Sometimes a building’s façade tells you absolutely nothing about what’s inside. So it is with a fragment of the Studebaker automotive empire on South Michigan Avenue, an inauspicious limestone low-rise that’s now a three-piece residential loft conversion. Developed as 15 large units (a couple spaces have since been combined) in 1997, these are some of the South Loop’s most singular residences—four of them prospering from barrel-vaulted ceilings cresting to 16 feet. One unit, with textbook New York loft décor—a 16 x 16 industrial skylight (frosted and leak-proof), oversized modern furniture and light fixtures, and mounted shelving—recently hit the market for less than its 2007 sales price.

The 1,850 square foot second floor unit doesn’t dazzle with floating stairs or precarious balconies. It’s just a box with drywall and big windows to the street. The kitchen features twin lengths of soapstone counter with steel drawers; it’s open to the dining area with its enormous square table tailored to the space by the interior architect, which is in turn open to the living area and master bedroom around the bend. The table cannot be moved without chopping it up, so it will become the next owner’s.

The little division that does exist in the space can be reconfigured or removed with ease, but the layout makes good sense: the partitioning folds in around the master suite while creating the second bedroom, two closets, and both bathrooms. And there’s enough clearance overhead for storage (as the sellers use it) or for another habitable space—all you’d have to do is rig up a retractable ladder. The major mechanicals are also mounted on the loft, boosting efficiency in heating and cooling.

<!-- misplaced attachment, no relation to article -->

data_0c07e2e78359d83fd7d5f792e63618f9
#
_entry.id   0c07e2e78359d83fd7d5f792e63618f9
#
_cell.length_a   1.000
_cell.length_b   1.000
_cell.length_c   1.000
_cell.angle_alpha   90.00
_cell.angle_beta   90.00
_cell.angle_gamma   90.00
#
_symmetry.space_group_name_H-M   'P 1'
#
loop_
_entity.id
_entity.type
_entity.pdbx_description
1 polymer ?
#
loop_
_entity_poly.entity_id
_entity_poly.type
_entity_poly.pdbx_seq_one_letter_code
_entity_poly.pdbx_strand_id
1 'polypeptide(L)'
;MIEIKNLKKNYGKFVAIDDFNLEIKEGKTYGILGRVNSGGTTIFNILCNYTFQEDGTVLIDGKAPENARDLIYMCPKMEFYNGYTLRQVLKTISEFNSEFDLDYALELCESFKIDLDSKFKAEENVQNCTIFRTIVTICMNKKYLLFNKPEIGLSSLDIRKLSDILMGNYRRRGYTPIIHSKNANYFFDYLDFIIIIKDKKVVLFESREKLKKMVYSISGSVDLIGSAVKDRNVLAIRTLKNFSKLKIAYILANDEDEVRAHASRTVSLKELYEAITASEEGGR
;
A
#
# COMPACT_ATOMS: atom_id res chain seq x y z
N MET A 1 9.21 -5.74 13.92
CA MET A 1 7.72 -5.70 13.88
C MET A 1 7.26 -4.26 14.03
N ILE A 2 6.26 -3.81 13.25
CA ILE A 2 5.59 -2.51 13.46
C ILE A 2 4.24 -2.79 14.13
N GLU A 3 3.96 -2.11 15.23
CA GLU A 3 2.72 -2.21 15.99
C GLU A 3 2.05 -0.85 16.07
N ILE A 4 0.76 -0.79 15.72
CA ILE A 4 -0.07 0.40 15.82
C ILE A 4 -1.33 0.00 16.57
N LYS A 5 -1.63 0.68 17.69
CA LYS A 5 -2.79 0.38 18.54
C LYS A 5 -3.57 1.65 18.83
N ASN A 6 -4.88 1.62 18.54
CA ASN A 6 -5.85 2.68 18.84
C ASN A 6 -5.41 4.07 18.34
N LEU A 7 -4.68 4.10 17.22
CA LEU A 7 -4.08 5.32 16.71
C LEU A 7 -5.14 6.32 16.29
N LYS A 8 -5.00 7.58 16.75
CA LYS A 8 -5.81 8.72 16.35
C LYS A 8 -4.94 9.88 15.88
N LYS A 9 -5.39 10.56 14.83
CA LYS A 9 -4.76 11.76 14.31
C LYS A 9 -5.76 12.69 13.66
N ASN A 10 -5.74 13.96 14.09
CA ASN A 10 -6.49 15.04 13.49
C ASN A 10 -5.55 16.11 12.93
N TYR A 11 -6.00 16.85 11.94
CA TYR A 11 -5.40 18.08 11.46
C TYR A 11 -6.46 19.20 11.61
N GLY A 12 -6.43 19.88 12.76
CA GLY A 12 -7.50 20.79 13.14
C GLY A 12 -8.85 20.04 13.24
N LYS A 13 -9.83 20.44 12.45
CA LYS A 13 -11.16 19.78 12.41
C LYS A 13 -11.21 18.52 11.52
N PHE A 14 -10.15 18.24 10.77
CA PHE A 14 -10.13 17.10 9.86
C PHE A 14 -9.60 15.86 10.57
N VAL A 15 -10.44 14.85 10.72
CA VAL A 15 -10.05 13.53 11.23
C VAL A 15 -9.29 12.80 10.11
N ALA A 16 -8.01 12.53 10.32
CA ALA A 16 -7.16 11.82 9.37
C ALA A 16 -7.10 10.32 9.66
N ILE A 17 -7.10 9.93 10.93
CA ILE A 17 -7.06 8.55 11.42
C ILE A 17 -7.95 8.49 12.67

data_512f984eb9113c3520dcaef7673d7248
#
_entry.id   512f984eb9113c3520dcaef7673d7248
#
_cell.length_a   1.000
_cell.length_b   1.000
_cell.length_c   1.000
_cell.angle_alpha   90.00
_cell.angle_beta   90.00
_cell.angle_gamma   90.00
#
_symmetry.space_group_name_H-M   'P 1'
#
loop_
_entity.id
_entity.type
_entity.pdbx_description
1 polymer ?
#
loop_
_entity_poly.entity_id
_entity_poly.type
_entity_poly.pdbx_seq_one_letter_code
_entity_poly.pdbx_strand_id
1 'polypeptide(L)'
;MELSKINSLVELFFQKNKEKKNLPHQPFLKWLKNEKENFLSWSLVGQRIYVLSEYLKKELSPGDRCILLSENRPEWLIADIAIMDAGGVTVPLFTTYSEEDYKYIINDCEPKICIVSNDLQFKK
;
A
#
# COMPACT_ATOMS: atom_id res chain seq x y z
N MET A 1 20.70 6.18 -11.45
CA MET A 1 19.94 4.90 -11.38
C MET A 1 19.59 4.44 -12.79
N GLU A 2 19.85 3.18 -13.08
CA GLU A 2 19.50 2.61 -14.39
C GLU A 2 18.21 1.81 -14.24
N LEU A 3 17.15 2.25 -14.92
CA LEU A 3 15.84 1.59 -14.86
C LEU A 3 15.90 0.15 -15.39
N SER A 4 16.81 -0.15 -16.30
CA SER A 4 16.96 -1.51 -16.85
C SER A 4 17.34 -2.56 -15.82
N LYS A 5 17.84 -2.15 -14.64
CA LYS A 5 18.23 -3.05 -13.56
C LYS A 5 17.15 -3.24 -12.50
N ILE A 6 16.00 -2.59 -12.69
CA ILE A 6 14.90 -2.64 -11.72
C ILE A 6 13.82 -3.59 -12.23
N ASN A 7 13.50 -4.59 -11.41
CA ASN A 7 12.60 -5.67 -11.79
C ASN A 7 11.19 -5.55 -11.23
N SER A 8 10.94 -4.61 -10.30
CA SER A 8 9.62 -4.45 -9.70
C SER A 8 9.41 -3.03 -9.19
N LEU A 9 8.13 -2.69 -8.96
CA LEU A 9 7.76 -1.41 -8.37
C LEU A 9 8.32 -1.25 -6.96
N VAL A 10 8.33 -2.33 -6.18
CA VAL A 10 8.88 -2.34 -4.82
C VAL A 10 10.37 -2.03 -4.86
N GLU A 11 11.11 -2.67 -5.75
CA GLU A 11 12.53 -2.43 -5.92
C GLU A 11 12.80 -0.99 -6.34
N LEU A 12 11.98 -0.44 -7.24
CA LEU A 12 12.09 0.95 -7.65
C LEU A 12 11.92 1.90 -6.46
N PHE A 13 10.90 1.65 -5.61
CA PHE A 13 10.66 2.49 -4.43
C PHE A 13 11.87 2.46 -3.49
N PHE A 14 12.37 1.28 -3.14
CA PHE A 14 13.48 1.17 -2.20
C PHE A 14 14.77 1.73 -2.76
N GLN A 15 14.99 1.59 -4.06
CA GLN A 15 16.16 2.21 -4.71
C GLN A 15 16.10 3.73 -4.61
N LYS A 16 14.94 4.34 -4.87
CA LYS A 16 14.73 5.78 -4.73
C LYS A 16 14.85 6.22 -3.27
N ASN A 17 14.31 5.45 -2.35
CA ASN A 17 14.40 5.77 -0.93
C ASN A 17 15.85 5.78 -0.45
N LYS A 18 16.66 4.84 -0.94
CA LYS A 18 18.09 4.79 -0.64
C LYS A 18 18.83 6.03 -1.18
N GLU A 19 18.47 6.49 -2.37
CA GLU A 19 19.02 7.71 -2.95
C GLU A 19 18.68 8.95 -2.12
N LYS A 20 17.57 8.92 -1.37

Further skyward, buyers may be interested in the existing roof rights. With considerable complexity, a sizable deck could be hoisted atop the barrel roof and a staircase carved out of overhead clearance in the common stairwell. The association is pretty lenient about stuff like this, say sellers Jason Heckler and Renee Brown.

We can only hope that high quality restorative investment spreads throughout Motor Row, a cluster of South Loop blocks with similar character. Standing between the Studebaker Lofts’ cohesive residential stretch of Michigan Avenue and those promising blocks beyond Cermak Road are the future sites of the DePaul arena and events center and another two massive hotels (here and here). These heavy-handed developments go one of two ways: they either catalyze tangential uses and economic activity in surrounding areas or block rejuvenation—it’s a question of design and relevance.

Price Points: Heckler and Brown are relocating to Minneapolis for work and the abrupt change has encouraged a rational approach to South Loop real estate. The neighborhood has rebounded a lot in two years, but not to 2006-7 bubble proportions. The $489,000 asking price is already $6,000 shy of the price paid seven years ago and includes a garage parking space, which previously it did not. And then you have to consider the improved environment.

“When we started shopping around here in 2006 the streetscape was cluttered with parking meters and old mercury-vapor street lamps, but few trees,” says Heckler. “Since we moved in they’ve widened the sidewalks, put in a lot of trees, and even some new park space.” A large dog park is being built a couple blocks away, and the ever-popular Chicago Women’s Park is also very close. A Mariano’s grocery also opened last year at Clark and 16th Streets.